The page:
Waters green and roiling….”

Colette Inez, one of several rave reviewers, commented:
“Astronomy, Renaissance literature, mythology, music, a love of wit and verbal play combined with a passion for form and scholarship resonate in this lively collection of poems that marks Sarah Hannah’s exciting debut…”

Sarah had a full-blooded teaching career at Emerson College, where she was adored by her writing students and played guitar in a rock bands, an avocation and passion she’s begun in New York City where she’d spent 17 years paying dues to develop an original poetic voice in this country. She returned to Boston, which was her home, because she wanted to be in the “underdog” City as she put it.

Her second work is forthcoming on Tupelo Press and it deals with her mother’s mental illness. She finished it before she died, “Inflorescence” and this work shows that Sarah had a passion for people as well as for metaphysical language; that she was also wrestling with a depression in the family, maybe in her mother only or also in herself. The cover features a gorgeous gold burst of flower enveloping both of them. Readings from it by poets and friends will take place at the Poet’s House at 72 Spring St. in New York City on October 25th from 7-9 pm. I go there on a mission to learn more about Sarah, to hear more of her work and to revisit the City which made me an artist, the City I still like to think of as the badlands, as Oz, as home. Really, it is another chance to pay homage to Sarah before I read in November from her work.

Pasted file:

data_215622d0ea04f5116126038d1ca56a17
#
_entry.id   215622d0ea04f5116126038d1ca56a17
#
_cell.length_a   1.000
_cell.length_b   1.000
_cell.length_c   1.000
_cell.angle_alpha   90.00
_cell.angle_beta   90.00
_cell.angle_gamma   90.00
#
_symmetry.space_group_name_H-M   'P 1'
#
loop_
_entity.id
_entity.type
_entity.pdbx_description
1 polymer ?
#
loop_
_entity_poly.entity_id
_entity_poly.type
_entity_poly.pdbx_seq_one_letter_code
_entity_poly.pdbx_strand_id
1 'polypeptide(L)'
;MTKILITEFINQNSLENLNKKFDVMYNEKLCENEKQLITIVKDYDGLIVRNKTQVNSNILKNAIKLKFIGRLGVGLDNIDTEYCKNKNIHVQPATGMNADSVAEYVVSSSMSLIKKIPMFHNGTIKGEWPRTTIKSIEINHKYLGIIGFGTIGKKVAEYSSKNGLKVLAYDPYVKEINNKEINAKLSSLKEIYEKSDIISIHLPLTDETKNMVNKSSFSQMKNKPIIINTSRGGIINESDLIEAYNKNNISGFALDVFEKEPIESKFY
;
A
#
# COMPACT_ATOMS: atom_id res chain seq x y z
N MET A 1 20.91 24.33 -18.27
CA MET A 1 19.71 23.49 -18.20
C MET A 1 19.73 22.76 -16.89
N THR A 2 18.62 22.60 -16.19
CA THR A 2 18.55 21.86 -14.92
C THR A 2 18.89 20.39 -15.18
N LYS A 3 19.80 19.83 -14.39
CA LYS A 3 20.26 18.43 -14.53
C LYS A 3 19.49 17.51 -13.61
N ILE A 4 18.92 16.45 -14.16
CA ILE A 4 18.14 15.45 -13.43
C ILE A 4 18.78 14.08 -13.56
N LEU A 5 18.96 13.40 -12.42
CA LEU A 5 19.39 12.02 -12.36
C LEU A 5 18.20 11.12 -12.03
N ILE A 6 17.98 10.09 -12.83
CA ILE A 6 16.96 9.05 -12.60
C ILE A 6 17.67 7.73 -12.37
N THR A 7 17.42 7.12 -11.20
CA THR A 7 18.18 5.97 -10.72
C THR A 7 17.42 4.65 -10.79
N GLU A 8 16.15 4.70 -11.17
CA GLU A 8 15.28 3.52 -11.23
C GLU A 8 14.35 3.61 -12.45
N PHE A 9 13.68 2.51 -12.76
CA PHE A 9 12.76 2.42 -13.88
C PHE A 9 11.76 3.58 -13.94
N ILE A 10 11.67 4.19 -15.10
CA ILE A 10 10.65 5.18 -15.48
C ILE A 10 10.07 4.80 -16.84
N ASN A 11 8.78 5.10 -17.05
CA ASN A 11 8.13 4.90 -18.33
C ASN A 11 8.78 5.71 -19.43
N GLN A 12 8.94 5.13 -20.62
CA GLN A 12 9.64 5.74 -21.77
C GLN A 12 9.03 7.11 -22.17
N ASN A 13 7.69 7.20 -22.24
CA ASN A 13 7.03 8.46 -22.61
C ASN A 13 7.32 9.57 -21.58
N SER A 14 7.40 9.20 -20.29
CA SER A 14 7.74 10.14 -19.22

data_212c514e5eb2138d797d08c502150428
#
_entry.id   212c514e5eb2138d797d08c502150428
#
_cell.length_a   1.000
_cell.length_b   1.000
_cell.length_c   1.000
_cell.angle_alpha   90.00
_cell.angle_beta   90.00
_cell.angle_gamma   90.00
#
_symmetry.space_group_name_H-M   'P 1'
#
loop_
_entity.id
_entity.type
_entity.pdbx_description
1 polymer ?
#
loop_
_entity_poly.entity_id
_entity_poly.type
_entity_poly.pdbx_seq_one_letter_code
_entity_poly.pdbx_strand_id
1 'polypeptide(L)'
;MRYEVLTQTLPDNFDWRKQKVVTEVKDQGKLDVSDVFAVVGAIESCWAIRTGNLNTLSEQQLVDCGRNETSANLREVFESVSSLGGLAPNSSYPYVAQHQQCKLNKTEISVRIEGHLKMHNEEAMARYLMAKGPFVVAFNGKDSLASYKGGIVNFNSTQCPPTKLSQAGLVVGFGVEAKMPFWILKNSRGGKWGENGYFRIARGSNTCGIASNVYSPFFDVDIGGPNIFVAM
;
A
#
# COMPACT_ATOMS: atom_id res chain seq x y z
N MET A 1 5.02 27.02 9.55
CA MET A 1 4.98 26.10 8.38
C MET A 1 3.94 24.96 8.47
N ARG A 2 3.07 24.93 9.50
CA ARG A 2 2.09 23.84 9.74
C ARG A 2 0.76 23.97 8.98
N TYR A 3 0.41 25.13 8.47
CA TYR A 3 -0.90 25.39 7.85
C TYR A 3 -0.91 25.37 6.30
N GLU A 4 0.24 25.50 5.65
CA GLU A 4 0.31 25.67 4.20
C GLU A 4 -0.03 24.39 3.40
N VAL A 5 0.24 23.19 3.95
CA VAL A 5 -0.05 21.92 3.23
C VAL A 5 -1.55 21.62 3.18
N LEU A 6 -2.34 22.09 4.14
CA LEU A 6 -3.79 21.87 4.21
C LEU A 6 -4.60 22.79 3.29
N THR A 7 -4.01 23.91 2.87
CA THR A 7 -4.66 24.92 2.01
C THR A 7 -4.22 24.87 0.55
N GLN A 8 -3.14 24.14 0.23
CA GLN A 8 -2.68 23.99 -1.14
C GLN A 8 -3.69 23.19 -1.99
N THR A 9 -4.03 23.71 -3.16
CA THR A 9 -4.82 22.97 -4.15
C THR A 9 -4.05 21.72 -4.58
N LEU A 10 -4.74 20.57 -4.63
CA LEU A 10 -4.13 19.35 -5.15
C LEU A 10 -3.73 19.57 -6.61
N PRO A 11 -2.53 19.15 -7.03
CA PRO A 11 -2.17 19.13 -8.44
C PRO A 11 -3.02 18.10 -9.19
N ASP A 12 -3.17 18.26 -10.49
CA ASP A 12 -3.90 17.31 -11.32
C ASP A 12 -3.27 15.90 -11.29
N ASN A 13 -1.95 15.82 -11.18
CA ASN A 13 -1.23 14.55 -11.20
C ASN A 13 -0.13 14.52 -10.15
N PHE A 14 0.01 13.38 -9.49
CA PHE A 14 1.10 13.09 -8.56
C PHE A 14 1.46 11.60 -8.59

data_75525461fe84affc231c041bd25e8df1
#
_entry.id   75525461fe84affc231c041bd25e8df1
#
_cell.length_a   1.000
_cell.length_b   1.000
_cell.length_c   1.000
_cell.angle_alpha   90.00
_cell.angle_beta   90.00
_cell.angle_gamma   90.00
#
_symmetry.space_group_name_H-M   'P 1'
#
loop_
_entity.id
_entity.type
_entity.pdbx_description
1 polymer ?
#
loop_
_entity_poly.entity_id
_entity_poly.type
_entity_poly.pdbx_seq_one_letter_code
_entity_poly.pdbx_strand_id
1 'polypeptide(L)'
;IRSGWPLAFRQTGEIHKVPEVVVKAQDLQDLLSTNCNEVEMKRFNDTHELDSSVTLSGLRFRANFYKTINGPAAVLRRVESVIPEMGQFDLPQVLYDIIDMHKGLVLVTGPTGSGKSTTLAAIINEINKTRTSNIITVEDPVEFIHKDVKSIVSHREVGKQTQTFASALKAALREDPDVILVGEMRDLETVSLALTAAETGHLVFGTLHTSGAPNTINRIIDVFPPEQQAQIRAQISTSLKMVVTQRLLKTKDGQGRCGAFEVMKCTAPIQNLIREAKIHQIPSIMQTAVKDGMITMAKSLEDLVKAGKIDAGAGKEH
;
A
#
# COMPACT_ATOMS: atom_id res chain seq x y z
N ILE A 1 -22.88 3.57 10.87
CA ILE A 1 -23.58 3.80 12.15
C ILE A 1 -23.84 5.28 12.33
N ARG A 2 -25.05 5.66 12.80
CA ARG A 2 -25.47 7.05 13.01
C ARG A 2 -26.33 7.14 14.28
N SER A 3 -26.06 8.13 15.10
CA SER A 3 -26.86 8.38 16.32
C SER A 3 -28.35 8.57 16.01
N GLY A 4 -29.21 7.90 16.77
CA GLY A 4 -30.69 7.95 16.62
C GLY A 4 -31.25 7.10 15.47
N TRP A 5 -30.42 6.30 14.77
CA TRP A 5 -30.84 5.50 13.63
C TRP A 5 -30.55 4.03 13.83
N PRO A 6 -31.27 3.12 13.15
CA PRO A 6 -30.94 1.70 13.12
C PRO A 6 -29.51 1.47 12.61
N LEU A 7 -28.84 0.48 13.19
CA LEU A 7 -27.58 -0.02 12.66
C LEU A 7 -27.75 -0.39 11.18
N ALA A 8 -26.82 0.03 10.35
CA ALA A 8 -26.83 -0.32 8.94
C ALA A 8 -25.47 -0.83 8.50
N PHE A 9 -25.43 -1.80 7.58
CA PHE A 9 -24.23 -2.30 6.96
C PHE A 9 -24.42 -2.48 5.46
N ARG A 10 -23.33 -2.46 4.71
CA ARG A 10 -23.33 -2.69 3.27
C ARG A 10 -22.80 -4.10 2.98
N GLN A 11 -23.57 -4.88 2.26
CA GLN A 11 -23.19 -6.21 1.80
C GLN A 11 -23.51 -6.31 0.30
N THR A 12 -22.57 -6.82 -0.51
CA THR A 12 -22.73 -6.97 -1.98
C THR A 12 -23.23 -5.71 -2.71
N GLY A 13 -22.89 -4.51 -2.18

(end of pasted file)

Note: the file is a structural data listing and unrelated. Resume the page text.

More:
Oh that Sarah and I had had a chance to talk over a green tea latte at 1369 in late April. Oh that I might have told her that my break up with a world-famous guitarist nearly killed me, and so did the psych ward aftermath of my own suicide attempt. Maybe she would have realized something still very good about her own situation. Because the problem with poets is that they get very dark and have a tendency to think they can figure it all out themselves, or have to. Without someone shining a fine light or turning the right key in their minds they can miss the fact that against all that agony, they still have important cards to play. That’s the real tragedy of the suicide of an artist. However, Sarah’s work lives on and so does her memory. May she spin on in another dimension….

Lo Galluccio
Ibbetson St. Press
Author of “Hot Rain” and numerous publications
For more information on Sarah Hannah Google her or visit Tupelo Press’s site

Monday, October 01, 2007

Inside Light by Deborah DeNicola

Eleanor Goodman is a new reviewer for the Ibbetson Update. She has an M.F.A. from Boston University. She is also a member of the "Bagel Bards," and teacher at Grub Street in Boston.

Inside Light
by Deborah DeNicola
Finishing Line Press

Art and religion are inextricably intertwined. Poets as diverse as Czeslaw Milosz, Wang Wei, and the Sufi poet Jelaluddin Rumi have attempted to express the inexpressible in their work. In her short collection of poems titled “Inside Light”, Deborah DeNicola makes a lively foray into this tradition.